Why is it important to make sure that bar codes are printed cleanly and clearly onto product labels? Not only does it show the professionalism of a company, it means that the scanning process will work properly when customers go to purchase your goods.
A complicated process occurs when a code is scanned. Peter Lynch breaks down what each section of a bar code does in a piece for the Irish Times. Although Lynch writes specifically about EAN-13 bar codes, what's interesting is the way that the different numbers are meant to add up.
The 13 numbers, different for each code, are split into three sections: two groups of six and a single "check digit." This last number works as a security check to make sure all of the other numbers are valid and that the code works. As Lynch writes, this can involve calculations that are simple but performed at great speed.
"Digits are cleverly weighted so as to trap common errors," he said. "This enables single-digit errors and most two-digit errors, such as transpositions, to be detected and corrected."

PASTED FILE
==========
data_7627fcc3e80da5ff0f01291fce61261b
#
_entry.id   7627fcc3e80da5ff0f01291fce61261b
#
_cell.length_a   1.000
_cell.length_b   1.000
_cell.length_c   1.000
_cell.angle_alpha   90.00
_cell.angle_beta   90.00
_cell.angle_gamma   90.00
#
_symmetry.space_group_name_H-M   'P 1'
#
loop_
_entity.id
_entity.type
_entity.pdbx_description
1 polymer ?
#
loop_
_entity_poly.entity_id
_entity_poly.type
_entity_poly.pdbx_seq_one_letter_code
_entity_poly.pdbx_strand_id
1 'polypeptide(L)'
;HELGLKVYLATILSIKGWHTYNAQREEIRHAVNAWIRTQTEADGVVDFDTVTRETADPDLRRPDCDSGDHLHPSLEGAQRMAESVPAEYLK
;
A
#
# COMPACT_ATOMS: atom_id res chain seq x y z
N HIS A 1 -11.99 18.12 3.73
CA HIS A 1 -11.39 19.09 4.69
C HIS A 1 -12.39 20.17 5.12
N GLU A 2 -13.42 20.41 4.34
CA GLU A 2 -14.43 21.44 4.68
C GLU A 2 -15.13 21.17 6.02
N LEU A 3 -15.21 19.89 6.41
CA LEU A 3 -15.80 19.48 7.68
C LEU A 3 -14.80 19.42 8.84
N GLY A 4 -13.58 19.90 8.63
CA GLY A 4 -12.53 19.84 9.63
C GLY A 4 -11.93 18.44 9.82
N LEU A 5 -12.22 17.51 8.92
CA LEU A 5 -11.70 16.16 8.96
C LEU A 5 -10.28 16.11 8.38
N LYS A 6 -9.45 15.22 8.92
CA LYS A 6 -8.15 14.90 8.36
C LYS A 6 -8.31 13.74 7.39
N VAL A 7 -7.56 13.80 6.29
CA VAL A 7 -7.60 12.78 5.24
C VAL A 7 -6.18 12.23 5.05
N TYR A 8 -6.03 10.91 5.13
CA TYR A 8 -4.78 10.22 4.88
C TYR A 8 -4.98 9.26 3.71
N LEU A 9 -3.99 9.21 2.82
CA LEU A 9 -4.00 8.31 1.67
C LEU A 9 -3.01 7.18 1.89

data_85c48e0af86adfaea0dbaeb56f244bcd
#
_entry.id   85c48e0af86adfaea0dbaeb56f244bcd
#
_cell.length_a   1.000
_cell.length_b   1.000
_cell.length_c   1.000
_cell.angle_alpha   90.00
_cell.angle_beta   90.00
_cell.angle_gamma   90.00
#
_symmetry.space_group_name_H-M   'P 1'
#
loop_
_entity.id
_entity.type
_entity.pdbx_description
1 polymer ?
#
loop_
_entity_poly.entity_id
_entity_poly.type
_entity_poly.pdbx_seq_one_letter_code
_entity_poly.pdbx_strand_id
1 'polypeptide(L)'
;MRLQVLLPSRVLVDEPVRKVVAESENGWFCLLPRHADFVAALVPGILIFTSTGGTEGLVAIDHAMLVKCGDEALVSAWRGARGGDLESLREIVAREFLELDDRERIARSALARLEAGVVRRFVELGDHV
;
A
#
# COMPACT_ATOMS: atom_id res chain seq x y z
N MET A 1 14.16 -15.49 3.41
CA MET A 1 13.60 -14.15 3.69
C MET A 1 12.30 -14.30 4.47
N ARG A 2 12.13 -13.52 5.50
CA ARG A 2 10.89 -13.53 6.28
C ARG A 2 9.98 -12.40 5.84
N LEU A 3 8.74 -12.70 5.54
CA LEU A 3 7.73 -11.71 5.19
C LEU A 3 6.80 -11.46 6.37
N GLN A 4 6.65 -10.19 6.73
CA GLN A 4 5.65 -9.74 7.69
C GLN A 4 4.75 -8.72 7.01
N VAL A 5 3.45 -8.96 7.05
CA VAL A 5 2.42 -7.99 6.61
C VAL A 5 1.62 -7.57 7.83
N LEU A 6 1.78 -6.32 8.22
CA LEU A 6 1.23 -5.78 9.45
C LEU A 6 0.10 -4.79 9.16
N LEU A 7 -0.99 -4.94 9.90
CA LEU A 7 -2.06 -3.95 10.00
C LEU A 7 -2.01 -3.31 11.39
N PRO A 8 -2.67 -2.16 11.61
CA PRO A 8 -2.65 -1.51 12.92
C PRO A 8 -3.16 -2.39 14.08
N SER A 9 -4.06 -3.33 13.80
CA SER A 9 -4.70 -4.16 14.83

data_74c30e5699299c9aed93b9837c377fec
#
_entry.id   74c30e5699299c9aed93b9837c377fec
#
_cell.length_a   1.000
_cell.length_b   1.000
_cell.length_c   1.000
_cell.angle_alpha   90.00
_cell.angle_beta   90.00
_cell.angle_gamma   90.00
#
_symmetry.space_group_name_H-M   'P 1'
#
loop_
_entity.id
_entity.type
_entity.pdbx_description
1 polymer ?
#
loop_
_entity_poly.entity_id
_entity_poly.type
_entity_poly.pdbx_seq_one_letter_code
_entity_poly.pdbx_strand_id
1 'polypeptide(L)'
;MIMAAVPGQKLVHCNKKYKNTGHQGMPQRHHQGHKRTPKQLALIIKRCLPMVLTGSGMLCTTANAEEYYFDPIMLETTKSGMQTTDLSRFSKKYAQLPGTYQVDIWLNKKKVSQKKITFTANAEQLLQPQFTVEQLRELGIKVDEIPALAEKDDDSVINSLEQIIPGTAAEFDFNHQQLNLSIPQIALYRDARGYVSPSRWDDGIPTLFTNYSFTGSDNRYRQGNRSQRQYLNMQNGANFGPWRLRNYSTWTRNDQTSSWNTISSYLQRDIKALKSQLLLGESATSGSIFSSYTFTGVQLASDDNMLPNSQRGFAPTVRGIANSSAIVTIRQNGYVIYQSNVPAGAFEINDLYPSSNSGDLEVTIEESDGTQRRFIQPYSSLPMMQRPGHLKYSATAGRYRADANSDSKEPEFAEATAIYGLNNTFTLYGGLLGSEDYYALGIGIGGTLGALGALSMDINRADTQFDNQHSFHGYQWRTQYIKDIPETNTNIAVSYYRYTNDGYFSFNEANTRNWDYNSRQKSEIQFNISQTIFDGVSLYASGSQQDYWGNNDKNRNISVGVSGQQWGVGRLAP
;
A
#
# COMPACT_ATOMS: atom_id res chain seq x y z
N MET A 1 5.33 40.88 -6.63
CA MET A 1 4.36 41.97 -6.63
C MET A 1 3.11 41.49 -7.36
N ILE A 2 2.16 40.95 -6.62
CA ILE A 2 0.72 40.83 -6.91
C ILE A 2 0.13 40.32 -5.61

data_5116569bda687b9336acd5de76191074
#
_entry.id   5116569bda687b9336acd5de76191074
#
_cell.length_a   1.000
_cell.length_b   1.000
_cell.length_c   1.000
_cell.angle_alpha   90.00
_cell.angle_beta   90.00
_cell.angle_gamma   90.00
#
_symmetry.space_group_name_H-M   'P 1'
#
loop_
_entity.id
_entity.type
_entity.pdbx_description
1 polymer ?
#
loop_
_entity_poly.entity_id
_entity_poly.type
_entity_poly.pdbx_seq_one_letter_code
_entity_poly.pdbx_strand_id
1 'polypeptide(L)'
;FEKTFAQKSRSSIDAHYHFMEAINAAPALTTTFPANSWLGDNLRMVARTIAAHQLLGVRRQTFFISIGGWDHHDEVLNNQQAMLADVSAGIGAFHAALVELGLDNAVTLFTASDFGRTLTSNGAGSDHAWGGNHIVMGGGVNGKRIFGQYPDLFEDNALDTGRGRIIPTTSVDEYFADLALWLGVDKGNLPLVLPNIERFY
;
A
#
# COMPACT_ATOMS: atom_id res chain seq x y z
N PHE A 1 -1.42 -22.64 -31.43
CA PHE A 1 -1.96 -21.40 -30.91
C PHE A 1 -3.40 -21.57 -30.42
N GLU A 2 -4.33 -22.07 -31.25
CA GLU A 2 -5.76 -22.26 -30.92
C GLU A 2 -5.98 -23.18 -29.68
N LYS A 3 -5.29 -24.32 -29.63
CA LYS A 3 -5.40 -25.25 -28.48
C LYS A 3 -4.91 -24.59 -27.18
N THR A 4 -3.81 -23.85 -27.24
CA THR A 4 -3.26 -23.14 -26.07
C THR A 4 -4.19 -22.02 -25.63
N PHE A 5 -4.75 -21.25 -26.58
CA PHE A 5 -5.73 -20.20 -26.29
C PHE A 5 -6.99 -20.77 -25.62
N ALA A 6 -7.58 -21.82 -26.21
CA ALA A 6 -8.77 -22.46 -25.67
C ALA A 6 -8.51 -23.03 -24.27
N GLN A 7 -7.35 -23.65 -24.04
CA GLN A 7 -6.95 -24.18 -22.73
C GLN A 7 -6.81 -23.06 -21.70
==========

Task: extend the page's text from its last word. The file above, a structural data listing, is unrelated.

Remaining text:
Because of this, the ink and equipment used to create bar code labels needs to be high quality. Bad bar codes could make it harder to scan certain items and therefore hold up sales or shipping progress. Keeping these pieces in good condition affects other areas of sale and could make purchasing more efficient.
As you'll see on the Optimedia Labs website, we have the label printing software that will help companies create bar codes that can be printed in massive amounts and applied seamlessly to products. These solutions are meant to work well with technologically up-to-date printers but still be user-friendly through software "wizards" that can guide the design process.